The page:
Hoops Smackdown From the Girly-Fan
This time last year, I was crowned Ms. Unpopularity for my wild-and-Cameron Crazy support - more like adoration - for Duke basketball.
And why not? I was a Cameron Crazy before blue face paint, wigs, chants, choreography and the appellation. I still am, amid a Sandhills sea of Carolina blue and State red.
Several responders noted that the "A" in my Duke B.A. must stand for -arrogance. Really, not all Dukies are arrogant, even about basketball. This one appreciates Carolina and cheers every other North Carolina team until they play Duke. Then it's all ugly gestures and obscene -epithets.
I know, only an arrogant Dukie would call a four--letter word an obscene epithet. No matter. I love basketball - a delightful, graceful, high-scoring game that's easy to follow. This sport appeals to both jocks and humanitarians: Watch the heartbreak in a player's eyes after missing an alley-oop. See the concern when cameras pan to his parents' faces. Sense team cohesion - or, sadly, lack of it lately at Chapel Hill. Observe uniform styling, including those spanky-pants undergarments.
For me, basketball is also very personal. I was a cheerleader when my high school team won the North Carolina State Championship more than 50 years ago. What a trip. Now, in November my neurons begin to squeak like sneakers on the lacquered hardwood. By March, the squeak becomes spasm.
I'm an ACC groupie who can identify most plays and shots but who enjoys games from a girly perspective. Which means I know players by name, hairstyle and the way they move: cool and smooth, like John Scheyer, or wild and rough, like Wake Forest's Chas (pronounced Chase - why?) McFarland.
I follow the coaches - their exaggerated gestures, their school-color ties. Doesn't Wake's Dino Gaudio have great hair? I try to lip-read what winner coach says to loser coach during the final handshake - probably less "Good game" and more "How'dya get a six-figure endorsement?"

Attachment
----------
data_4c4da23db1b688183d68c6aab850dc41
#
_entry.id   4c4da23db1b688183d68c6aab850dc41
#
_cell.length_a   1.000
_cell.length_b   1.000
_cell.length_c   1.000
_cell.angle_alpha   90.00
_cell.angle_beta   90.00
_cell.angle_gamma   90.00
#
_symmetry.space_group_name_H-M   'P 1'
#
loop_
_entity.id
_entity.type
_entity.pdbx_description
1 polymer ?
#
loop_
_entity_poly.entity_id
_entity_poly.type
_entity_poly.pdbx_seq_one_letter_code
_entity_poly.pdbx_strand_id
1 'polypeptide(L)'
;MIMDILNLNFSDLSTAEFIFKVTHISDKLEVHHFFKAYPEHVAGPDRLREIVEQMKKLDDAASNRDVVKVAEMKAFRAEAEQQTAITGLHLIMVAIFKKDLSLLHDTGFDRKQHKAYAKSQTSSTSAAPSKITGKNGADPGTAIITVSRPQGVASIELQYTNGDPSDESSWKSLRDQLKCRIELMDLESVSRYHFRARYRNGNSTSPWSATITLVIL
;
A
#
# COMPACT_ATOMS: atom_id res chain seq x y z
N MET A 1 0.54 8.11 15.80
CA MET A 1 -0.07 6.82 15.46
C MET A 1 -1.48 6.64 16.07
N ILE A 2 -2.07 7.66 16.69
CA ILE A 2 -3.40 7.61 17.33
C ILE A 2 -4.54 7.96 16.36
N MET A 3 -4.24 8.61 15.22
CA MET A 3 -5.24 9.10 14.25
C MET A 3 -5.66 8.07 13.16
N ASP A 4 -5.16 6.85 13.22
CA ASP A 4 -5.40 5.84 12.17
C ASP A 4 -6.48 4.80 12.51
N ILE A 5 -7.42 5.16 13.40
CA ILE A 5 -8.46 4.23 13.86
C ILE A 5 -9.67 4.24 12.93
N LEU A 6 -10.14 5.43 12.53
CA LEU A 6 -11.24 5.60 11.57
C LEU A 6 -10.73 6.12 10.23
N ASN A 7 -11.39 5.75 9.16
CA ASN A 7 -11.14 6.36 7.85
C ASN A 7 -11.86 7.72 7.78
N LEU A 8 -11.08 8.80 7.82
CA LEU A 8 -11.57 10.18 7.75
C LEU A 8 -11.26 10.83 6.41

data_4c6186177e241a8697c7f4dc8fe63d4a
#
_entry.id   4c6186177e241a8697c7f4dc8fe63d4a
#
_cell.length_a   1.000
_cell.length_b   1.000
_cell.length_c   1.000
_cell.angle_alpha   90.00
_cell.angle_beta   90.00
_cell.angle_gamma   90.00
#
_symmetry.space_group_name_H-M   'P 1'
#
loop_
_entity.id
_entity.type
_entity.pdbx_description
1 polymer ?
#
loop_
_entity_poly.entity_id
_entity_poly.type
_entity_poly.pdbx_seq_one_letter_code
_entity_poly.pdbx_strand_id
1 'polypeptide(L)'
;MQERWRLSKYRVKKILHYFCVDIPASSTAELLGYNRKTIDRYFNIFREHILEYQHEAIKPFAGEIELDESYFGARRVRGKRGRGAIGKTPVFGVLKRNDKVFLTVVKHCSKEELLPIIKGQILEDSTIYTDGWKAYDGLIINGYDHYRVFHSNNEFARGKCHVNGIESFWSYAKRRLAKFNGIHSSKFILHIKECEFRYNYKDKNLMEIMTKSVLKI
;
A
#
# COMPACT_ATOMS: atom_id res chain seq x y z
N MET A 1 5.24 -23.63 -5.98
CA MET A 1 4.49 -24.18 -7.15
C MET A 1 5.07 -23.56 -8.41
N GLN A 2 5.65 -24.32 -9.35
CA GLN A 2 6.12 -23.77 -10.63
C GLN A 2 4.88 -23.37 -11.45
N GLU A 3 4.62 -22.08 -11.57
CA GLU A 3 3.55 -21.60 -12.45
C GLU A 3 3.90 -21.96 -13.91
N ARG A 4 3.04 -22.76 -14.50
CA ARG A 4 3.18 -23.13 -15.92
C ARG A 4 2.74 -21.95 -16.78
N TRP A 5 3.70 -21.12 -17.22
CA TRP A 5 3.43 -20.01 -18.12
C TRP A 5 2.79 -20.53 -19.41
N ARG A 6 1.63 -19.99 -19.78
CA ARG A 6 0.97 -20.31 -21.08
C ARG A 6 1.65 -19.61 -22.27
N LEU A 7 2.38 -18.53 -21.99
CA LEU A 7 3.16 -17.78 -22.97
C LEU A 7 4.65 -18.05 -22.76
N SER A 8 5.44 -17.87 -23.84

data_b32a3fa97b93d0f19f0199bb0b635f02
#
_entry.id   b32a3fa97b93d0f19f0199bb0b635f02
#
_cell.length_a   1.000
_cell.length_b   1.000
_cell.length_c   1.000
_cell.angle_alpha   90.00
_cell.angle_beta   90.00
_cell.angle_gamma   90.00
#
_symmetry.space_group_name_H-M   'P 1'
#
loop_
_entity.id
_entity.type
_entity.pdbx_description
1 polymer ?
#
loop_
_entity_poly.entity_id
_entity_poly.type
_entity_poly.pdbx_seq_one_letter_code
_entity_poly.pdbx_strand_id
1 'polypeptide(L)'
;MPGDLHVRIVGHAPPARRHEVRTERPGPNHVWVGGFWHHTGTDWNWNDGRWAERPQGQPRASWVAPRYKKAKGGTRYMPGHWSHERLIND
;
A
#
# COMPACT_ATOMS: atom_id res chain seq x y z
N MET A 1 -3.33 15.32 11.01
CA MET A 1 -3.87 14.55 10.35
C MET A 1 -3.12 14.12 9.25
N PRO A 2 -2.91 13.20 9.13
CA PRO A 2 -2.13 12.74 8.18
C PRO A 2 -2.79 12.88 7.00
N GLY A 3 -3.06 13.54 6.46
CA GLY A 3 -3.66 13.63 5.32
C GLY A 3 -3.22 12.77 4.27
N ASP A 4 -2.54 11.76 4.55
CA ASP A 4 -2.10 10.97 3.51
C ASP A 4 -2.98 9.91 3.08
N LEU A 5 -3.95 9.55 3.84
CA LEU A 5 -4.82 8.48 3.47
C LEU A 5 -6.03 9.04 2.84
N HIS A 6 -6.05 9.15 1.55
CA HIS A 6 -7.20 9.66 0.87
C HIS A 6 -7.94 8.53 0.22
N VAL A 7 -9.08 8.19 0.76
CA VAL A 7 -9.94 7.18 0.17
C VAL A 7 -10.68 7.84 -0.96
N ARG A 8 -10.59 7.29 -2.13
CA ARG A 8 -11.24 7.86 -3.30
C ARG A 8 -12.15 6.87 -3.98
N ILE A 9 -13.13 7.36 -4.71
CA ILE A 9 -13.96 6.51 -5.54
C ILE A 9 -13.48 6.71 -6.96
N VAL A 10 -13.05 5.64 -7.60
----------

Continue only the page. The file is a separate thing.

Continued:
I certainly wouldn't want to ruffle Coach K. Some Halloween I expect to see a pull-on Coach K mask, with shoe-polish hair, menacing eyes and pursed lips.
I even have favorite commentators. Len Elmore is clever, informative and calm, as are former Blue Devils Jay Bilas and "G-Man" Mike Gminski. Dick Vitale's shoutdowns rate the mute button.
Anyway, this is a special year for ACC basketball, a year bereft of glamorous Tyler Hansbrough, who melted away to the Indiana Pacers (posted salary: $1,859,160) like a Popsicle in August. The Tar Heels, plagued by turnovers and injuries (seven-foot giraffe colt Tyler Zeller out again - Ed Davis, too), seem lost without Hansbrough.
Georgia Tech's Gani Lawal lacks aura. Clemson's Trevor Booker ... not quite. Maryland's Grievis Vasquez, that hot-shot Venezuelan with the grandee goatee, plays like a fly I long to swat.
The main difference is my new TV, big but not obscenely so, in pimple-perfect high definition with screen shaped like a basketball court.
OK, so all screens are shaped like basketball courts.
When Kyle Singler sweats, I mop my brow. Cheerleaders' smiles look painted on, then frozen. Grunts come across in stereo. I can almost smell the huddle.
Despite the stunning loss to State, Duke is doing well, but they have always been a head team. One kid drops his lollipop, everybody starts to cry. Away from Cameron, the Devils get homesick.
Regardless, for me the Duke boys are magic, fluid, intense. They are the towering Plumlee brothers, whose mommy must be so proud. They are Brian Zoubek, the bearded seven-footer who finally differentiated his left foot from his right, and Nolan Smith, who comes across under pressure. They make me wish I had a granddaughter to bring Jon Scheyer home, so I could cook myself to death.
Whether Duke will hold on through March is beyond my girly expertise. Just remember, it ain't over till the tall guy shoots. That would be in April.
If Duke stumbles, you'll know why depression is called the blues. Duke blue, Carolina blue and my own brand: True blue.
Deborah Salomon says harsh words are welcomed at firstname.lastname@example.org.
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